Thank you and congratulations!
-Marcia Moxam Comrie
March 14, 2011
PS, I think your dad was also an amazing man (I have an amazing respect for firefighters, but espeically for black firefighters because it is so much harder for them to get in and stay in). And your mother is also a [s]hero of impressive proportions.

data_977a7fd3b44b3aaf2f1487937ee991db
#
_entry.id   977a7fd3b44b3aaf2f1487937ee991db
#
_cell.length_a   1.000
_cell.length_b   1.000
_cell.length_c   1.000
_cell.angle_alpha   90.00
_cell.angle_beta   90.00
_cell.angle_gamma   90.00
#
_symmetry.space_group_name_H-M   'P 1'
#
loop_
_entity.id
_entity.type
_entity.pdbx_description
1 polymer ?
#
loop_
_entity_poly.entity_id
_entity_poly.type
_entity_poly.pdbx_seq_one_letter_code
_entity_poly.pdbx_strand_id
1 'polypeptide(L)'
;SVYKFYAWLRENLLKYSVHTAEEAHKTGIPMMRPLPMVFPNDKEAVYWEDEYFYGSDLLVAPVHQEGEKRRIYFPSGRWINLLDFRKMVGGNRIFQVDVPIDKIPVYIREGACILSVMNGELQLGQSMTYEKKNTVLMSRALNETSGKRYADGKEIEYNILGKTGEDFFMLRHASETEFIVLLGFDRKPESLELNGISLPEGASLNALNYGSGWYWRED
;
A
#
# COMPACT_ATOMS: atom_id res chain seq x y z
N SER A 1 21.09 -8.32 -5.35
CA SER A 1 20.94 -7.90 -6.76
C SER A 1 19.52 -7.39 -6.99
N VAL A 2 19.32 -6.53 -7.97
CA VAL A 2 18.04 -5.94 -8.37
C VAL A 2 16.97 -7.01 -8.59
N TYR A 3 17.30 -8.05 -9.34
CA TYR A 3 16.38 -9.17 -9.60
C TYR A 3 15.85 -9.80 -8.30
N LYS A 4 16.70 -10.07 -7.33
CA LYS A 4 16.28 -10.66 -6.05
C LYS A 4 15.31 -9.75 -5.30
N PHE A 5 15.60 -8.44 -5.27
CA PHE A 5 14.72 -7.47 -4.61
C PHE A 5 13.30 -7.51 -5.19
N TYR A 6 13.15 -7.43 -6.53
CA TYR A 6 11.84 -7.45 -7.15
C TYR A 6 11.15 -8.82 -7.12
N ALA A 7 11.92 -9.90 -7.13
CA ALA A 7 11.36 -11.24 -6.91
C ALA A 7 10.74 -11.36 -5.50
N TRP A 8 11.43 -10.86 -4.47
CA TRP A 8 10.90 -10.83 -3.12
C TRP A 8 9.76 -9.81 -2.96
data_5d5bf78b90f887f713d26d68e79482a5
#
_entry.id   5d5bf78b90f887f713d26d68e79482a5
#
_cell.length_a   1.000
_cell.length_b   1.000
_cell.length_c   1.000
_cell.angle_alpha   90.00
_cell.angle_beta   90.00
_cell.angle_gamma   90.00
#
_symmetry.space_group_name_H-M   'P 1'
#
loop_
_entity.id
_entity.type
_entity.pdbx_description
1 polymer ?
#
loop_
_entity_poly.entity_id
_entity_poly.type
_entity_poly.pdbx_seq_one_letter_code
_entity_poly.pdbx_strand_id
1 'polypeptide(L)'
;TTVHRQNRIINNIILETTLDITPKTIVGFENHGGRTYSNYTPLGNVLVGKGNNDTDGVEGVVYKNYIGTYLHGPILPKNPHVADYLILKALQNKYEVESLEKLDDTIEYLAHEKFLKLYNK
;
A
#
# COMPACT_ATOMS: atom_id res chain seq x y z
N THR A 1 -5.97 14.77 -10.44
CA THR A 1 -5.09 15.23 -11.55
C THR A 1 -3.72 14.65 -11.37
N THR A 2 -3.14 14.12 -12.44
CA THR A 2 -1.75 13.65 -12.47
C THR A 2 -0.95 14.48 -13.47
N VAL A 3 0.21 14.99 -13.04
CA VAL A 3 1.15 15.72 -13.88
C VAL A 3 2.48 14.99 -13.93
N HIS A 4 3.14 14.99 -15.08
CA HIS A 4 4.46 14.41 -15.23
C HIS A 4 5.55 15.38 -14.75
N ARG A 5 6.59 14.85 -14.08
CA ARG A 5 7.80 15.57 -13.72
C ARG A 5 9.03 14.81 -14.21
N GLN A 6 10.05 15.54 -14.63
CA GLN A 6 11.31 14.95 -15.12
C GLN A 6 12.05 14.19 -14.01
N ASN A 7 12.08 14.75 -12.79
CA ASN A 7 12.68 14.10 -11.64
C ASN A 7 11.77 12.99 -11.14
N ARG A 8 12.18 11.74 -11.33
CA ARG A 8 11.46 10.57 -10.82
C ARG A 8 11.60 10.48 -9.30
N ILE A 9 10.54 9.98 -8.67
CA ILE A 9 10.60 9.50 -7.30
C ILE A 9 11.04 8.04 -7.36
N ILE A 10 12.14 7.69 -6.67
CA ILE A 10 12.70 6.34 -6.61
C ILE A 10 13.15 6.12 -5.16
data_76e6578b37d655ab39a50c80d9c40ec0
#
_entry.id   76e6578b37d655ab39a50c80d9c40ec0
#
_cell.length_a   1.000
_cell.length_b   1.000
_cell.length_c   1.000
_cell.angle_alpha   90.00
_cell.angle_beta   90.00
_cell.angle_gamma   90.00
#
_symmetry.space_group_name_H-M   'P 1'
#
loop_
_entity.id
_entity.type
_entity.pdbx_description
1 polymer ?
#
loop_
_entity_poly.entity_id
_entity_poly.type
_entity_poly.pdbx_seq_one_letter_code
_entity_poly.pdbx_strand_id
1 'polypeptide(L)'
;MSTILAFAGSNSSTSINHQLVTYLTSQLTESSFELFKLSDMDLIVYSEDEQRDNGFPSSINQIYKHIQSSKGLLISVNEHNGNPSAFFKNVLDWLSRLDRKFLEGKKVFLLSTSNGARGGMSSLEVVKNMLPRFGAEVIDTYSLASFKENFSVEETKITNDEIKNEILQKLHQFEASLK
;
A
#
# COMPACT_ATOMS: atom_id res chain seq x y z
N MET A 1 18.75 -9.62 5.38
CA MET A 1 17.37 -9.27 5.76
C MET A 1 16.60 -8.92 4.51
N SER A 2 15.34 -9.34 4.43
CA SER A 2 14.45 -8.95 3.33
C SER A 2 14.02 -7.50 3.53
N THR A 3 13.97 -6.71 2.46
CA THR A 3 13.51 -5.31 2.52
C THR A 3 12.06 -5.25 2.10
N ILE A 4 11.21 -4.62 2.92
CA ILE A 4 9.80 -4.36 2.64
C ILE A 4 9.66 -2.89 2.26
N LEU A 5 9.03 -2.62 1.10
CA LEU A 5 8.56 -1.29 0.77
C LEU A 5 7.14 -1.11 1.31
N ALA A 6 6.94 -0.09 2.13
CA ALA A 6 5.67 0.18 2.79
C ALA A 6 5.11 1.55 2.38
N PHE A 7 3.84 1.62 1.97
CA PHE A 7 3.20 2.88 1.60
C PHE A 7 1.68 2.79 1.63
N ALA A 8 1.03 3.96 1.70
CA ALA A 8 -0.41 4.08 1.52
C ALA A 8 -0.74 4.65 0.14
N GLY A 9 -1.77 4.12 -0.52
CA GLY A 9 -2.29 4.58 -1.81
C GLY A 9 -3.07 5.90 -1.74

My name is Matt. I am Brenda’s son which makes me W.D.’s grandson. I wanted to contact you to let you know that I just finished your book Die Free and I loved it! I thought you told the story of our ancestors so well that at some points it seemed as though you were there in Haywood County, TN with Sandy and Emma. (I actually try to visit Brownsville, TN once a year, both my father’s family and mother’s family are from there) I was talking to my mom earlier and I was asking her if she remembered years ago when I use to get on ancestry.com to do random searches on our family history, she said yes, but I reminded her I never prevailed because it cost so much money for me (a 12 year old) at the time to even get past the first webpage. Now almost 10 years later, it was wonderful to get a history lesson about the Wills Family from your book! I have to tell you my absolute favorite part was about Emma’s fight to get Sandy’s Civil War benefits after he died. As you said in the book, it was hard to imagine how an illiterate woman had to fight the government so hard because of a spelling error. This really struck a chord in me. As a person in our family with the last name Wills, I have had to tell teachers, professors, and even friends how to spell my last name correctly. Sometimes I would let it pass and allow people to call me Matt Willis, but reading about Emma in the book and what she had to do over 100 years ago made me realize that it is important to spell my last name correctly! She fought for years because some man put an (extra I) in her husband last name, and if it was important to her, it should be important to me. Thank you again for writing the book, it was an excellent read. The pictures throughout the book were also amazing! It was shocking to see the resemblance between my grandfather and your dad! I hope to meet you someday and look forward to getting you to autograph my book!